There are four gospels in the New Testament that recount the life of Jesus. No single gospel tells the complete story of Jesus' life and even when we combine all four gospels, we still do not have enough material to cover the entirety of Jesus' life. The Gospel authors, under the guidance and inspiration of God's Spirit had to pick and choose what material they would include. As the gospels retell the life of Jesus, each one slows down dramatically for the last week of his life and devote far more time to describing these final events. On average, each of the four gospels commits about 40% of its material to the final week of Jesus' life. This points to the importance of those final moments leading up to Jesus' death, burial and resurrection. The cross points to Jesus as rescuer, because it was his death and resurrection that secures our salvation.

The Bible describes Jesus in many ways, but chief among them is Jesus as rescuer and savior.

A swimming manual is no help to a drowning man

If I were drowning in the middle of the ocean, gasping for air and seeing the light of day begin to fade, I would be desperate for someone to save me. As I was assaulted by the waves, sunlight only visible from beneath the water, my condition would be utterly desperate. In the event that I saw a boat approaching, I would muster all the energy I could in order to get my voice above the water and scream, "Help! Help! Over here!" If that boat were to hear me or see me and begin to turn in my direction, what relief it would bring. As it approached, I would be waiting anxiously for the life preserver to be thrown in my direction. In those moments, would I be well served to have someone throw me a manual on how to swim instead of the life preserver? Would expert coaching on how to properly execute a front crawl help me? Absolutely not. What I would need most is for someone to throw me a rope and pull me to safety.

That is our condition. We "were dead in the trespasses and sins in which we once walked... But God, being rich in mercy, because of the great love with which he loved us, even when we were dead in our trespasses, made us alive together with Christ - by grace you have been saved (Eph 2:1; 4-5)."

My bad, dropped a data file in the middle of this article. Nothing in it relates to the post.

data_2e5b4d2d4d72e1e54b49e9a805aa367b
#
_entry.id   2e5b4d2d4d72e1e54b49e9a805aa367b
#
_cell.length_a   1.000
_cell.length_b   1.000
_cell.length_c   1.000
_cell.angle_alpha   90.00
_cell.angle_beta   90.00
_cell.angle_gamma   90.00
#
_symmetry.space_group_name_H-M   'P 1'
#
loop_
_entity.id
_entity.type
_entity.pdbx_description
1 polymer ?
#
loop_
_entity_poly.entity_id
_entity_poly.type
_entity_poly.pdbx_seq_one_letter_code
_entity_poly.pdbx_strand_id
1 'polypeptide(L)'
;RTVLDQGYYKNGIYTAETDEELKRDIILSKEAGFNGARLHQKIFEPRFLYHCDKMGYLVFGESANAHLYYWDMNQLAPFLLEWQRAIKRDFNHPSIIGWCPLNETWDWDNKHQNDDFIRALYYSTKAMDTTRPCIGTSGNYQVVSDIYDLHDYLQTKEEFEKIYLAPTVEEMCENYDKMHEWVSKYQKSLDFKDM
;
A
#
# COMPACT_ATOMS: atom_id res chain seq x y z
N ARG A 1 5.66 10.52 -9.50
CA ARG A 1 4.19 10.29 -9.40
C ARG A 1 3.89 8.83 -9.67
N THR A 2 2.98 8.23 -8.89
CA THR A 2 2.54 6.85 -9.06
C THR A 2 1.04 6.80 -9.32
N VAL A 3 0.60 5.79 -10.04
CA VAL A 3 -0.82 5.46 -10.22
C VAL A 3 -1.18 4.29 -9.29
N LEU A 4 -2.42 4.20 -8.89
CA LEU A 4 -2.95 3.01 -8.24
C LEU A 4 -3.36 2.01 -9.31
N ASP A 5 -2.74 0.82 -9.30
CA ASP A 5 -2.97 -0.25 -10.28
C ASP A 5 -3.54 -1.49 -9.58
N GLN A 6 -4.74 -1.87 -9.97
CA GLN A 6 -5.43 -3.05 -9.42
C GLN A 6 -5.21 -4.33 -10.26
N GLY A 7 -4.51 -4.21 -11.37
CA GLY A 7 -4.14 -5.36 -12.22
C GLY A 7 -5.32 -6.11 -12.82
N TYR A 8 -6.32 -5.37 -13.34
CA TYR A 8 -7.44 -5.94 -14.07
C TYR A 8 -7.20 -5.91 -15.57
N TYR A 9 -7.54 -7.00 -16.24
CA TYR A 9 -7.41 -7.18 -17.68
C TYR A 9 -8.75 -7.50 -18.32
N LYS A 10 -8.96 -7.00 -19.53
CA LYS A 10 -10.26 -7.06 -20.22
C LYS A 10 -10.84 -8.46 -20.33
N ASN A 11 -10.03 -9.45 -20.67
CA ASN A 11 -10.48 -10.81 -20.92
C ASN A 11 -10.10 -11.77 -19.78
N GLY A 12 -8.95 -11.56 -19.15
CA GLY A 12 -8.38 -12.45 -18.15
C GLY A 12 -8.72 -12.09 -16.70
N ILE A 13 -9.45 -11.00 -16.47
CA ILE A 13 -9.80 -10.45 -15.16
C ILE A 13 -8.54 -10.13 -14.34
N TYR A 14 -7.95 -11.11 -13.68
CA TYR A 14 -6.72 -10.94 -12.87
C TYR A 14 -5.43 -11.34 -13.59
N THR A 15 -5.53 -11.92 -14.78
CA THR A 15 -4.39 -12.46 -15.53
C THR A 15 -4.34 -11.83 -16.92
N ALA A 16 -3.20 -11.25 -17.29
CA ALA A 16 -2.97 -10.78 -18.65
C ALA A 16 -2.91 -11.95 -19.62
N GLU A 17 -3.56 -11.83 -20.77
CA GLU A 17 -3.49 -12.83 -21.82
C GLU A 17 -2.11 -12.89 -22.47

Before Jesus rescued us we were dead. We were hopeless in our sin and Jesus has brought us life. Jesus is our rescuer and savior. Before we need Jesus as a teacher, social liberator or friend, we need him to rescue us. And the good news of the gospel is that is exactly what he does.

Back to me as a drowning man. If I were tossed a life preserver and dragged onto the boat, I would be filled with deep emotions of gratitude, relief and the hope of a second chance. If my wife were standing on that boat, I would hug her with a passionate embrace. When we got to dry land, I may even kiss the ground. I was sure as dead out in that ocean, but I had been saved.

We sometimes live as though following Jesus is like being thrown a swimming manual. Once we have read it and received proper instruction, we can swim our way to shore and essentially save ourselves. This is simply not the picture the Scriptures paint. In fact, an even more appropriate analogy would not be of a person on top of the water screaming for help, but of someone who is dead at the bottom of the ocean. Jesus reaches through the depths of the sea and revives our dead hearts. He gives us new life.

This reality brings pure joy to the revived soul. It may even cause us to weep at the thought of the life we have been given. Even now, take a moment to worship God because of the new life he brings through Jesus and may it overflow into every crevice of your new life.